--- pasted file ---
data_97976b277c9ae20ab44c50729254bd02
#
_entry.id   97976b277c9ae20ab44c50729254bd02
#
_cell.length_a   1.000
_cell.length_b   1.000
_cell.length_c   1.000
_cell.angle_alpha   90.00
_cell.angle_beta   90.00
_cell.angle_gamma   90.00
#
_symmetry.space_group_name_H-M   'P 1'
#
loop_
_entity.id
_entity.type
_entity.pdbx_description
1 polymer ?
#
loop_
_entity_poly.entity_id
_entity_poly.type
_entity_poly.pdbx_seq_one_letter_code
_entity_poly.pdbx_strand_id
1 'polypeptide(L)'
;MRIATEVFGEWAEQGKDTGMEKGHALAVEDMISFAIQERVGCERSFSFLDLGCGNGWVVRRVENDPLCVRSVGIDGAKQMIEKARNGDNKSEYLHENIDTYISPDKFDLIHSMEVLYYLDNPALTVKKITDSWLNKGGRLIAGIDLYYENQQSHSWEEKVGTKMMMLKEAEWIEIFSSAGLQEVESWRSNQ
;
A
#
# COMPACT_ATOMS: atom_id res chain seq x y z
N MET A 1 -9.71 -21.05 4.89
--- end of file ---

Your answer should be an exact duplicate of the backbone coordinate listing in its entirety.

data_97976b277c9ae20ab44c50729254bd02
#
_entry.id   97976b277c9ae20ab44c50729254bd02
#
_cell.length_a   1.000
_cell.length_b   1.000
_cell.length_c   1.000
_cell.angle_alpha   90.00
_cell.angle_beta   90.00
_cell.angle_gamma   90.00
#
_symmetry.space_group_name_H-M   'P 1'
#
loop_
_entity.id
_entity.type
_entity.pdbx_description
1 polymer ?
#
loop_
_entity_poly.entity_id
_entity_poly.type
_entity_poly.pdbx_seq_one_letter_code
_entity_poly.pdbx_strand_id
1 'polypeptide(L)'
;MRIATEVFGEWAEQGKDTGMEKGHALAVEDMISFAIQERVGCERSFSFLDLGCGNGWVVRRVENDPLCVRSVGIDGAKQMIEKARNGDNKSEYLHENIDTYISPDKFDLIHSMEVLYYLDNPALTVKKITDSWLNKGGRLIAGIDLYYENQQSHSWEEKVGTKMMMLKEAEWIEIFSSAGLQEVESWRSNQ
;
A
#
# COMPACT_ATOMS: atom_id res chain seq x y z
N MET A 1 -9.71 -21.05 4.89